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Lawmakers consider banning potentially toxic flame retardant
Seattle Times staff reporter
State lawmakers are at the center of a national debate over whether to ban a potentially toxic flame retardant commonly used in televisions, electronics and furniture.
The Senate may vote today on a bill that would require the phase-out of Deca-BDE, a chemical known as "deca." If the measure passes both houses and is signed by the governor, Washington would become the first state in the country to ban the chemical.
The debate has turned on deca's possible risks versus the loss of an effective fire retardant, with each side enlisting firefighter groups to promote its cause and dismissing opponents as fear mongers.
Supporters of the bill — environmentalists, some firefighters and the state departments of Ecology and Health — say studies suggest deca breaks down into potentially toxic chemicals once also used as fire retardants.
Though companies have stopped making those retardants, studies show they are still found widely in the environment, in everything from human breast milk to house dust. According to a state report, there is evidence the retardants cause damage to the thyroid, liver and developing brain of laboratory animals.
Given the evidence, it makes sense to ban deca if there's a safer replacement, said Sen. Debbie Regala, D-Tacoma, the bill's lead backer in the Senate.
"We've had too many experiences in history where we looked at something and thought it wasn't harmful and just blithely went along with using it, until we realized there was a problem when it was too late," she said.
On Thursday afternoon, though, Regala said she wasn't sure she had enough votes to get the bill passed.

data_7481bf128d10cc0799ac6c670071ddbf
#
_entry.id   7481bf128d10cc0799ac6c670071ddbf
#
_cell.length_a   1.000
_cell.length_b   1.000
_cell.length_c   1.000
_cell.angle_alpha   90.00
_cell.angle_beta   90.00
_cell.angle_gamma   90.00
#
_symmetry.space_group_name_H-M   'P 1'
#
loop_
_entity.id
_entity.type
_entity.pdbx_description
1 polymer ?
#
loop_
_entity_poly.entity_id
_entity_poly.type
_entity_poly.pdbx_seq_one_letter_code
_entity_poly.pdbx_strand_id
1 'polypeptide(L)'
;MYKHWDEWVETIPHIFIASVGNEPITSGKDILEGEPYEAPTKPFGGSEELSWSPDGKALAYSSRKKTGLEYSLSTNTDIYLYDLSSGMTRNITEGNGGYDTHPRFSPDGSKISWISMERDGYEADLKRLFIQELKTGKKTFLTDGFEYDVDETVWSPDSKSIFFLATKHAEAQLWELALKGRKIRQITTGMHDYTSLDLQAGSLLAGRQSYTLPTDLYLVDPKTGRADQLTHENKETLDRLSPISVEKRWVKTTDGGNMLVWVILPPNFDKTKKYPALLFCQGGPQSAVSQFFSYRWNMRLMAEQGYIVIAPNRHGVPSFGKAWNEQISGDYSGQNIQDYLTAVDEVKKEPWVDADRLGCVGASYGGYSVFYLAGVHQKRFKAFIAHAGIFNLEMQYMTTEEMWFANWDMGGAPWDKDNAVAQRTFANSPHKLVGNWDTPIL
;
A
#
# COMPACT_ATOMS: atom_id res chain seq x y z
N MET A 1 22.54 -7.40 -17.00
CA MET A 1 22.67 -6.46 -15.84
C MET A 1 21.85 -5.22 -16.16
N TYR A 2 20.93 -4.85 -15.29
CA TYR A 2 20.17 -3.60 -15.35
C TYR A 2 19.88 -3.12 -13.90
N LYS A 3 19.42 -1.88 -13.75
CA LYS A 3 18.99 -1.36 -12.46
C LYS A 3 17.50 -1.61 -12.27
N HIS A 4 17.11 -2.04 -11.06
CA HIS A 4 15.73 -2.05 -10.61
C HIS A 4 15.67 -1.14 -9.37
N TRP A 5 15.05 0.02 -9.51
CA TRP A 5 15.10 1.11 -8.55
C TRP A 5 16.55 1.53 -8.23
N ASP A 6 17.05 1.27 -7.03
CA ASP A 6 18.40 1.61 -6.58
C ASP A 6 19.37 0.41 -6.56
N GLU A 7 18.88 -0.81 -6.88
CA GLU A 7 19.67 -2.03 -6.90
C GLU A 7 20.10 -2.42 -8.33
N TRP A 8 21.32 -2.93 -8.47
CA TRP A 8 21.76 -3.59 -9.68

The bill would ban deca in computers and televisions beginning in 2010 and in upholstered furniture and mattresses beginning in 2012. But the state could hold off the ban until 2014, if no good substitute is found.
Some companies, including Dell and Sony, have already stopped using deca.
Sen. Bob Morton, R-Orient, Ferry County, questioned why the state would ban a proven fire retardant without a replacement in hand. "The benefits of the fire-retardant qualities of deca just far outweigh any toxicity," Morton said.
Those concerns are shared by the Washington State Association of Fire Chiefs, which supports a version of the bill that calls for more study of deca, but not a ban. The Association of Washington Business, the state's chief business lobby, also opposes a ban.
Deca manufacturers challenge the claim that the chemical poses a health risk, noting that Europe, which generally has stricter regulations of chemicals, hasn't banned deca.
"It does not pose health risks and there are no risks in need of additional regulation," said John Kyte of the Bromine Science and Environmental Forum, an industry-backed group fighting the ban.
Heather Stapleton, a Duke University researcher, has found that deca fed to trout and carp breaks down into other chemicals, including versions of Octa-BDE, one of the flame retardants found to be toxic in tests of lab animals. She hopes to study whether the same happens in humans.
If so, she said, it could pose a risk, particularly to infants who ingest house dust because they are frequently on the floor.
Warren Cornwall: 206-464-2311 or firstname.lastname@example.org
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